Take one restaurant in the Philippines with slumping sales. Use Montana saddles, spurs and chaps for Old West flavor. Add waitresses wearing cowboy hats woven from coconut fiber. And what do you get?
A stampede of customers.
Steaks on the menu and an Old West theme have transformed a restaurant on the island of Bohol into a hot spot.
The switch to a Montana theme in late January did more than just save a restaurant, it preserved the jobs of dozens of deaf waitresses and cooks.
The plan for the revitalized restaurant came from Dennis Drake's ties to Billings. In the 1980s, Drake, who grew up in Billings, started a nonprofit deaf-education program in the Philippines, the International Deaf Education Association. IDEA now supports 272 deaf schoolchildren in the Philippines and employs 100 deaf workers in occupations ranging from cabinet-making to landscape maintenance.
Eighty percent of IDEA's donors have ties to Billings, and Wes Robbie, the former president of the Yellowstone Boys and Girls Ranch Foundation, lives in Bohol and is the organization's vice president. Robbie's wife, Judy, is the education director of IDEA's new high school for deaf students.
Drake, who talked about the remodeled restaurant while he was in Billings for the organization's board meeting, returns to the Philippines on Tuesday.
The Garden Café restaurant opened in 1984 as a way to employ deaf workers. It grew from a little bamboo snack shack into an upscale eatery with indoor seating for 170.
For years, it had little competition from other restaurants in Tagbilaran City, the province's capital. But this year, 20 new restaurants, including several American chains, popped up in two new malls on the island, which was voted last year as the No. 1 tourist spot in the Philippines.
To keep up with the competition, Drake chose to remodel the Garden Café's second floor into a Montana Room, along the lines of Frontier Pies in Helena.
"I kind of did it in remembrance of my dad," Drake said.
His father, Vernon Drake, a Billings architect who died in January of 2004, was a lifelong history buff who grew up on a homestead in the South Hills. To make the Montana theme work, Billings friends contributed cross-cut saws, chaps and buffalo skulls. Drake filled a shipping container with Old West memorabilia and woodworking tools. An IDEA construction crew did the remodeling work.
Cowboy hats and lariats now share wall space with an image of John Wayne. Strains of country-western music fill the restaurant's second floor. Images of cowboys on horseback ride across etched-glass dividers, and red-checked curtains cover the windows. Trophy mounts - of a whitetail, mule deer and antelope - also hang from the restaurant's walls.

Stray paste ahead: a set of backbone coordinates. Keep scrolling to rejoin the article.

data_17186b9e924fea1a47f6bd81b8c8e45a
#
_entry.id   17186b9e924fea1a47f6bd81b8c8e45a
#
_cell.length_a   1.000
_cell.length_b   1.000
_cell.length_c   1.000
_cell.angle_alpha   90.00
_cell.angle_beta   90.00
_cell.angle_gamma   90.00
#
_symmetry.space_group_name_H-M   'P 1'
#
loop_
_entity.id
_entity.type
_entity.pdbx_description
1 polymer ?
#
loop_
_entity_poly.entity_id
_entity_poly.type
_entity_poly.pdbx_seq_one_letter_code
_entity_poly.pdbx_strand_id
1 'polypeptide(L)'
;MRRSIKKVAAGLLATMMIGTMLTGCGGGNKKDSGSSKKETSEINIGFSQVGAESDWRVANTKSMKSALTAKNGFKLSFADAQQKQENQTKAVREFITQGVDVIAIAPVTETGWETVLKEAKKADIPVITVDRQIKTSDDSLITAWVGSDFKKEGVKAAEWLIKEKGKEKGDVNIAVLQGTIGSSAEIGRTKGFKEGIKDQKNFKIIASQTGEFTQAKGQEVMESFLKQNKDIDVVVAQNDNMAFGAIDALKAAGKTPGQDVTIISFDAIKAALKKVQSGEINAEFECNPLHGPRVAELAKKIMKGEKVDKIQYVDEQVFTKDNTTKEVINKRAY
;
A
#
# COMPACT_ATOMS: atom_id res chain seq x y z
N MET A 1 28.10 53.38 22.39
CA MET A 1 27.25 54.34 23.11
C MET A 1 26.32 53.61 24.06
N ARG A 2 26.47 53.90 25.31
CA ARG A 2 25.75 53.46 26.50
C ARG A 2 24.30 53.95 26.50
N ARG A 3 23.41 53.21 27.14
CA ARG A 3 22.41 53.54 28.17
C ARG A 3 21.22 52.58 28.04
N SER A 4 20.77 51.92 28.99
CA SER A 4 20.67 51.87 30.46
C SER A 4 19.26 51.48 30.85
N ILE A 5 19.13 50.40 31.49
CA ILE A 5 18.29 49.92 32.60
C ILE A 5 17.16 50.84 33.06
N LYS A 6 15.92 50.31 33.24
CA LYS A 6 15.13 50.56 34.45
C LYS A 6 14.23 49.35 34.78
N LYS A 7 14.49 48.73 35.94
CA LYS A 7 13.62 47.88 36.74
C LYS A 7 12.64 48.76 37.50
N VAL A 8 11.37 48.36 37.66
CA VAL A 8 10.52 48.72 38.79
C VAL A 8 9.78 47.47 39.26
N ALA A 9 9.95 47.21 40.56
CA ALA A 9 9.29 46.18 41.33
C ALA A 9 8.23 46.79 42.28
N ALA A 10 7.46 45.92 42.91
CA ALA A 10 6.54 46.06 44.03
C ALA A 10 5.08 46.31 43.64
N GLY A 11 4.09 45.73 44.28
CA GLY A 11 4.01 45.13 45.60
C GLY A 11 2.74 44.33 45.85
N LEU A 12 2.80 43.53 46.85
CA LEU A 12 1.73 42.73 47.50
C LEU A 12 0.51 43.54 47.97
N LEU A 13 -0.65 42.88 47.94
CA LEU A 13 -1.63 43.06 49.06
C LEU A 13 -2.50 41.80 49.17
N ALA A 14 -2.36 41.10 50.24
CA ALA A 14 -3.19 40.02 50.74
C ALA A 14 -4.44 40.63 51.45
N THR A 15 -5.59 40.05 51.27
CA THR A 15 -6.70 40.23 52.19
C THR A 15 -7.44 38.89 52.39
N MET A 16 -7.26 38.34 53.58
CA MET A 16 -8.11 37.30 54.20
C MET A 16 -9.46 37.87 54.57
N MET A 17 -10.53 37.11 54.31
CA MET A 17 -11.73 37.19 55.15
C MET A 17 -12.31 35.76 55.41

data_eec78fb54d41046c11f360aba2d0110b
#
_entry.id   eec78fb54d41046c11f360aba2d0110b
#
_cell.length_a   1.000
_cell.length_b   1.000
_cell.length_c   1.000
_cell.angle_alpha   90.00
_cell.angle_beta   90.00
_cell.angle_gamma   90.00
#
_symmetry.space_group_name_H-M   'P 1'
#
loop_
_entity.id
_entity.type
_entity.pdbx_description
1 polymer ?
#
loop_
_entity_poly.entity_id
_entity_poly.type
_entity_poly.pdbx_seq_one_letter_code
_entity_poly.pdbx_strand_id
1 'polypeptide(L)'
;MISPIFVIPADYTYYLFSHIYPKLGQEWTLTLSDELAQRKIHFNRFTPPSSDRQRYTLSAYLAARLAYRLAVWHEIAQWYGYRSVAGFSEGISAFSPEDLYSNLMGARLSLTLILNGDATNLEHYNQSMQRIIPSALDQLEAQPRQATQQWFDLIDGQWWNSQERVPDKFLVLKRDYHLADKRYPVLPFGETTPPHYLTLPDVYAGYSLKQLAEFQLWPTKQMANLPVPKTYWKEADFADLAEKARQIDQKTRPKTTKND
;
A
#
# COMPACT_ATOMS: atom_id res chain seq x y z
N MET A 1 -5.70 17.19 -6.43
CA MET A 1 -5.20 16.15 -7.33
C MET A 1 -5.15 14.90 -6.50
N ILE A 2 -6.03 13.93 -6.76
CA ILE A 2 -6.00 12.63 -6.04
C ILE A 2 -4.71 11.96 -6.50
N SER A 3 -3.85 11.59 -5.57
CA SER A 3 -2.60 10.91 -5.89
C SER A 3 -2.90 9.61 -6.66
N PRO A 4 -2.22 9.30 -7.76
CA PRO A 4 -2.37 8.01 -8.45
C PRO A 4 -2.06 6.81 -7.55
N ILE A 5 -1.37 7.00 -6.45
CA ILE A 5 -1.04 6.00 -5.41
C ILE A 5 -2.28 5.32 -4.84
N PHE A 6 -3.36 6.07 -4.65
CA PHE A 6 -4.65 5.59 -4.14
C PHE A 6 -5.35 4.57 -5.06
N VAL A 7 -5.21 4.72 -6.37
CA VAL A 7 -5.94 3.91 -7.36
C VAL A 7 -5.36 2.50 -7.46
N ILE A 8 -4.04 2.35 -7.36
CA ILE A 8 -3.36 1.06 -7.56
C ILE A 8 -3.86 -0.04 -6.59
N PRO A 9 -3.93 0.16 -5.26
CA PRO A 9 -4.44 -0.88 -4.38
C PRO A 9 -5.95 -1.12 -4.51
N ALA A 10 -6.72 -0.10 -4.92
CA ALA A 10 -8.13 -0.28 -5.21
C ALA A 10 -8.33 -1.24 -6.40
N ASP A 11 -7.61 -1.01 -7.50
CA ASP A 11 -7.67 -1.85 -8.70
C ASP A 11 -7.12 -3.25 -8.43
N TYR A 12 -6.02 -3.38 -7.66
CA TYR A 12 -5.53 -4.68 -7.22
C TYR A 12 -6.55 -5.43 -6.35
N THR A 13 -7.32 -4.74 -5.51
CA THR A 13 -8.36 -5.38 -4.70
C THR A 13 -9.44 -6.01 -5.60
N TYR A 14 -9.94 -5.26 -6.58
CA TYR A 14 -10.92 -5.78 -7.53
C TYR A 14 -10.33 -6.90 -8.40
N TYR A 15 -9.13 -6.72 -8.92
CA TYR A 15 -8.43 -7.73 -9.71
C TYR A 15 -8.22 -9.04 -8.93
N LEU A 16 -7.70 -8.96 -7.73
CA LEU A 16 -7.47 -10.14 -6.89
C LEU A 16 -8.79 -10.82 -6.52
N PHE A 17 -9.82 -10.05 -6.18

"We had to mount them up high," Drake said. "Everybody wanted to touch them."
Curious restaurant patrons, unfamiliar with the taxidermist's art, continually ask what prevents the meat inside the stuffed heads from rotting.
Some signature Old West pieces had to be fabricated in the Philippines by IDEA's deaf cabinet-makers.
"I couldn't find old wagon wheels, so we made old wagon wheels for chandeliers," Drake said.
They also made their own branding irons to emblazon the tables with brands.
"Then we had to have explanations of everything. The people there have no idea what branding irons are, what they mean," he said.
The Garden Café, with its re-created Montana Room, employs 45 workers, 36 of whom are deaf. About $1,800 a month in restaurant profits goes toward supporting dormitories for deaf schoolchildren.
"The Garden Café's success is not just monetary," Drake said. The interaction with the public has helped change people's attitudes toward the deaf on the island of Bohol.
Although it doesn't quite fit with the Western theme, Drake lifted one idea straight from a Billings restaurant. Like the Happy Diner on Grand Avenue, each booth has a telephone to place orders. In the past, customers wrote out their own orders to accommodate the deaf waiters and waitresses. Now customers punch phone buttons to contact the kitchen directly.
Before the Montana Room opened, it lacked one essential frontier artifact - guns. A restaurant worker came to the rescue, loaning the restaurant some old homemade flintlocks once used by his father to shoot monkeys raiding his farm fields.
"They look like old hunting rifles, but they're really old monkey-shooting rifles," Drake said.
The Garden Café had always been known for innovative food, but Drake was unsure how the menu's new specialties - steaks, wraps and chili - would go over. He worried that the entrees might be too expensive for the local economy.
To keep prices reasonable, Drake eliminated one obvious ingredient - Montana beef. The restaurant's steaks, which come from New Zealand and Australia, cost a third less than imported U.S. Angus beef.
Donna Healy may be reached at 657-1292 or email@example.com.